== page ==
This course involves on campus teaching. For students unable to come to campus there will be a remote option. See the Class Summary for more details.
In many - perhaps most – economic, political, legal and social interactions, there is potential for strategic behaviour, a term, “intended to focus on the interdependence of the adversaries' decisions and on their expectations about each other's behaviour.” (Schelling, 1960, The Strategy of Conflict). Recognising and understanding such behaviour is an essential part of any analyst’s toolkit and this course is designed to enable just such recognition and understanding. Game theory has successfully been applied in a diverse range of fields, such as economics, political science, military analysis, law, biology and computer science.
The aim of this course is to provide an introduction to strategic thinking and analysis through the basic techniques of game theory and to illustrate the range of its applications in almost all fields of social interaction. While the level of the course will be introductory, and mathematical prerequisites are minimal, the presentation of the material will rely on precise logical arguments. This course should be of interest to students from any part of the University.
Upon successful completion, students will have the knowledge and skills to:
- Demonstrate an understanding of how game theorists approach a strategic problem.
- Demonstrate an understanding of the tools taught in class and be able to recognise their application to the analysis of real world situations.
- Recognise the strategic issues in a problem and demonstrate an understanding of how a game theorist might decide on the appropriate tools to analyse it.
- Assessment will involve a combination of quizzes, Problem Sets, a midterm examination, a final examination and online and in-class questions, where not all of these components may be used in any given semester. The exams may also include a range of question types: short answers, definitional questions, analytical problems and essays. (100) [LO null]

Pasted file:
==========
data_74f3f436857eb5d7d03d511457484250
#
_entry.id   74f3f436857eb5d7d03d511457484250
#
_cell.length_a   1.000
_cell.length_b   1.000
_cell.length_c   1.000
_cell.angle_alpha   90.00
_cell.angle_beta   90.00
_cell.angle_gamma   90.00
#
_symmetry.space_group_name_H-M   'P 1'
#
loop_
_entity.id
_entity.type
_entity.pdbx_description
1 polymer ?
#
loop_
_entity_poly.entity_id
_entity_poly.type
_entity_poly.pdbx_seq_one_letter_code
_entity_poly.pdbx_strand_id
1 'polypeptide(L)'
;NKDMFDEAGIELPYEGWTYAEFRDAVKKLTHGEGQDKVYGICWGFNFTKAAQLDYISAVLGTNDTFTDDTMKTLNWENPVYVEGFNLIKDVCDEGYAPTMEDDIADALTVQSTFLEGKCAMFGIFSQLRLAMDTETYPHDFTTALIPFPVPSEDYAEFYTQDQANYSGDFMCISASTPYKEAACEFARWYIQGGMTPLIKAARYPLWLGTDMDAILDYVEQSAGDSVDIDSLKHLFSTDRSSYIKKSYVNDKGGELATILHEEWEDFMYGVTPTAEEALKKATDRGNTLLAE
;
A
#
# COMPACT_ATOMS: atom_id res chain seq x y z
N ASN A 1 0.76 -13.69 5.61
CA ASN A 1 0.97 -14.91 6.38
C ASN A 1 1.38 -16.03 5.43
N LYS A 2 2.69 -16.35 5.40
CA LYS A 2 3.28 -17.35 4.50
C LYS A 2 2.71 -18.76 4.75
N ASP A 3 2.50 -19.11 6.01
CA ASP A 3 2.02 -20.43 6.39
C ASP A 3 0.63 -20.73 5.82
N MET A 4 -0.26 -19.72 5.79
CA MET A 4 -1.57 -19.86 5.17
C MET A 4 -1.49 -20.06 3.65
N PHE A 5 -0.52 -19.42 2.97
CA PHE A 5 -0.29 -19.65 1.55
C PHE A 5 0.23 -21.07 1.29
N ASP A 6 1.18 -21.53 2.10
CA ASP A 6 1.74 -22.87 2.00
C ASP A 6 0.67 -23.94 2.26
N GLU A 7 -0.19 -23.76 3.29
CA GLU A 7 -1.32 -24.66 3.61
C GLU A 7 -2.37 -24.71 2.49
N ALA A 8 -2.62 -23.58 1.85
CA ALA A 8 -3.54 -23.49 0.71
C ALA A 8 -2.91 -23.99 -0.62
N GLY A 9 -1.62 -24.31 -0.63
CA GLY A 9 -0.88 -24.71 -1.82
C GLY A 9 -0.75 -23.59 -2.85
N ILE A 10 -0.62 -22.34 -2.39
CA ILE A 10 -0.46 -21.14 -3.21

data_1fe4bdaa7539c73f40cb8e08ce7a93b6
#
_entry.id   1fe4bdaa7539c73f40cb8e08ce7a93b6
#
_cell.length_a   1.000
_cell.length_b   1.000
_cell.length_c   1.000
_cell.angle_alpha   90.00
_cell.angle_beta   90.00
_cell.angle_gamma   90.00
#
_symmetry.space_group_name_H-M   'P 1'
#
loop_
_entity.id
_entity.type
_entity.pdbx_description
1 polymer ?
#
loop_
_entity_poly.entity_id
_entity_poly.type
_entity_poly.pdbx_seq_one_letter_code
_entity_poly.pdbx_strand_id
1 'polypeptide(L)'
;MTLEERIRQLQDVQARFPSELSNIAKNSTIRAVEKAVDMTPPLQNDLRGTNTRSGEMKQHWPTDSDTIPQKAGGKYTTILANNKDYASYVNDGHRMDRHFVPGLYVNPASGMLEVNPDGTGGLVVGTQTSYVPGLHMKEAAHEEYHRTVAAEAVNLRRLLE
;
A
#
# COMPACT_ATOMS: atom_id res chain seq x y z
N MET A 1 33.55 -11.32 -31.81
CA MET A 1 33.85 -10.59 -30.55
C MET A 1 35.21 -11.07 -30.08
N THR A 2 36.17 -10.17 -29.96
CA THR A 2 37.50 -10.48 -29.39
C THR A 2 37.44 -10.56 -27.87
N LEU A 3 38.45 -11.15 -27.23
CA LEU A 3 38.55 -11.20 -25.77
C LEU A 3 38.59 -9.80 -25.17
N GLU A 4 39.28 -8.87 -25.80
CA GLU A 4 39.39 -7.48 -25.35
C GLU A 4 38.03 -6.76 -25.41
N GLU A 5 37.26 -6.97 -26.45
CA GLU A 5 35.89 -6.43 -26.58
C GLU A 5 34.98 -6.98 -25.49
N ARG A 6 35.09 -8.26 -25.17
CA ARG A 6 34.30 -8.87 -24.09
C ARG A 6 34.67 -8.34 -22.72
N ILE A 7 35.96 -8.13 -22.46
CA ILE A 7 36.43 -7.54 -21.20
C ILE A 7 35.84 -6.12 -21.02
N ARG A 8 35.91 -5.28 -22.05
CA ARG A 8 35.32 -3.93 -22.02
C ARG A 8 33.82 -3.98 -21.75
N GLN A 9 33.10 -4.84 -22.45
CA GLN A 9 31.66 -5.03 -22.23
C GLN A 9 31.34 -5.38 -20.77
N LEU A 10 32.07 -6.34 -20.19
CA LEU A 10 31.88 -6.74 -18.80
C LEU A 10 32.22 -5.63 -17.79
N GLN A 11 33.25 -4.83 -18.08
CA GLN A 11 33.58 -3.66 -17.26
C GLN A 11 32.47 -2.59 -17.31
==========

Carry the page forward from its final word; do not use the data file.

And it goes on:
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130 hours in total over the semester consisting of lectures, tutorials and private study time
Requisite and Incompatibility
See Class Summary
Prior acquaintance with economic modeling is helpful, but is not a requirement for the course.
Tuition fees are for the academic year indicated at the top of the page.
Commonwealth Support (CSP) Students
If you have been offered a Commonwealth supported place, your fees are set by the Australian Government for each course. At ANU 1 EFTSL is 48 units (normally 8 x 6-unit courses). More information about your student contribution amount for each course at Fees.
- Student Contribution Band:
- Unit value:
- 6 units
If you are a domestic graduate coursework student with a Domestic Tuition Fee (DTF) place or international student you will be required to pay course tuition fees (see below). Course tuition fees are indexed annually. Further information for domestic and international students about tuition and other fees can be found at Fees.
Where there is a unit range displayed for this course, not all unit options below may be available.
Offerings, Dates and Class Summary Links
Class summaries, if available, can be accessed by clicking on the View link for the relevant class number.
|Class number||Class start date||Last day to enrol||Census date||Class end date||Mode Of Delivery||Class Summary|
|4315||21 Feb 2022||28 Feb 2022||31 Mar 2022||27 May 2022||In Person||N/A|